© Josh Sager – January 2017
I have studied the American political landscape for a decade—through college and grad school, as well as while working—and nothing that I have learned could have prepared me for writing the following paragraph:
Today, Donald Trump will enter the White House and become the most powerful man on earth. He will be given the authority to command the most powerful military apparatus in the history of the human species and access to enough weaponry to annihilate the entire planet in mere hours. He will be expected to set the tone and direction of the executive branch and will choose the leadership for vital offices that regulate wide swathes of American life. He will have the power to sign bills into law and veto those that he opposes.
While the White House is no stranger to incompetents (Read: George W. Bush), Donald Trump is categorically worse than any president we have had in recent memory. He is a failed businessman who has bankrupted multiple companies despite inheriting hundreds of millions from his father and being given access to the best education money can buy (unfortunately, education can’t fix stupid). His speaking ability borders on the fifth grade level and he lacks any understanding of the issues on which he speaks. He is petty and vindictive to the point where he has sued people for making jokes about him and has a disturbing history of racism, sexism and nationalism.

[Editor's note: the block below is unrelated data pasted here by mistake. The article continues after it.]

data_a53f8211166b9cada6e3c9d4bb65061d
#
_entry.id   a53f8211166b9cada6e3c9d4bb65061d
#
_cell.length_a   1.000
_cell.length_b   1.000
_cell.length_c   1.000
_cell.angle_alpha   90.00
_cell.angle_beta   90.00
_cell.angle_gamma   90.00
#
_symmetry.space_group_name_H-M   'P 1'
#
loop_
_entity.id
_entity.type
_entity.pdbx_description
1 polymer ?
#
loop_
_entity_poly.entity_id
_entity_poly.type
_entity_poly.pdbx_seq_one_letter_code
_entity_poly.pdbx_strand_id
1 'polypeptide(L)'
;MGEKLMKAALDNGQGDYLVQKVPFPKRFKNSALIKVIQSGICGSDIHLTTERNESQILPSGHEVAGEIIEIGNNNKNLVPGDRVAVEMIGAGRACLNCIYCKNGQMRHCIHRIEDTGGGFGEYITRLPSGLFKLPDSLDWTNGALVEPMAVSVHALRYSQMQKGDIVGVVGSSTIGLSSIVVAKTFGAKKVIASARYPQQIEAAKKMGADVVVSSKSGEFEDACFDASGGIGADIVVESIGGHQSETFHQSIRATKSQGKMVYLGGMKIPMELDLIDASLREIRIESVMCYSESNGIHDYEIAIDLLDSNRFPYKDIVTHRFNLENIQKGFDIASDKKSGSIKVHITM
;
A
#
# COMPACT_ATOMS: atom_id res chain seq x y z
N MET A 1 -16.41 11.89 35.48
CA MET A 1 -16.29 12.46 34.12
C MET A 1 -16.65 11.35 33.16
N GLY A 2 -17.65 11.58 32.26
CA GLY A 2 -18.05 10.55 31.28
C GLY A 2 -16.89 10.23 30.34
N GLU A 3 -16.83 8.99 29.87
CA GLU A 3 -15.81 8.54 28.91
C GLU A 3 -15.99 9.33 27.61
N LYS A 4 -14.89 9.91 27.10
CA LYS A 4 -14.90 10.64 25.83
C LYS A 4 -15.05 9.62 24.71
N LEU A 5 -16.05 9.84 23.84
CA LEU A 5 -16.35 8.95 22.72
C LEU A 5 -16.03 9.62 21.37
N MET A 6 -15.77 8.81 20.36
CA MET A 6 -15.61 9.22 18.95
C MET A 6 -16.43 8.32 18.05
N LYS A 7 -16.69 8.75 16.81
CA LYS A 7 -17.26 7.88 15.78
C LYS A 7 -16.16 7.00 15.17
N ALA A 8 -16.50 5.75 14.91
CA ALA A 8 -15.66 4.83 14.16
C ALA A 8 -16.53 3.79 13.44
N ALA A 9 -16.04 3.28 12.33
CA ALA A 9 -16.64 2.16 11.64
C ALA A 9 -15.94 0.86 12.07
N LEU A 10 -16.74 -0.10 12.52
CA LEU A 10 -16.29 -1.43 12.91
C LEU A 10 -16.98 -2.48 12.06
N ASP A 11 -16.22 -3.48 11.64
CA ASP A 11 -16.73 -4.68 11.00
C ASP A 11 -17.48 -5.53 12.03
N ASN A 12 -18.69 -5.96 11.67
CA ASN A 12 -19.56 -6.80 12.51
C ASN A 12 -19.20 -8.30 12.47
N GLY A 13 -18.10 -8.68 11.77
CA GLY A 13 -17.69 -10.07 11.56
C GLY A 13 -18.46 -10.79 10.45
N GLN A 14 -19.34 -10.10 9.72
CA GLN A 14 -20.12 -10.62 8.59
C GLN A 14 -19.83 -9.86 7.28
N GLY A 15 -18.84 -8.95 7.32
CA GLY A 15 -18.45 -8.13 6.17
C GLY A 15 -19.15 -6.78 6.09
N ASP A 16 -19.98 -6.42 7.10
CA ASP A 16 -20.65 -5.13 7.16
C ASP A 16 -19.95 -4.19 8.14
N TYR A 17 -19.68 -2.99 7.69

Put simply, America is standing on the deck of the Titanic and looking at the iceberg approaching, with no room to turn before impact. It is very likely that future generations will be reading about today in their history classes as the day that America followed through on one of its historic mistakes and the only real question now is which aspect of Trump’s presidency (I still flinch every time I write that) will be the most derided in the future?
Maybe it will be Trump’s signature on the repeal of the ACA, depriving 30 million Americans of their healthcare and worsening the embarrassment that comes from comparing our healthcare system to those in the rest of the developed world.
…or maybe it will be Trump’s appointment of a climate change denier over the EPA and the ex-CEO of Exxon Mobile as the Secretary of State, making any progress on climate change essentially impossible during this vital time. Failure to act on this will kill millions in the future (through drought, war, famine, and extreme weather) and destroy dozens of vulnerable cities that may have otherwise been salvaged.
…or perhaps it will be Trump’s tax cuts and deregulation of industry—particularly the top banks and investment banks—which will lead to the next recession, if not global depression.
…or maybe Trump will simply enter us into the next catastrophic conflict in the Middle East as an overblown reaction to the next terrorist attack and to fulfill his need to appear as a strong leader.
Hell, it could be all of these crises and more…that is, assuming that we have a future now that Trump is putting Rick “Oops” Perry in control over our nuclear stockpiles and non-proliferation program.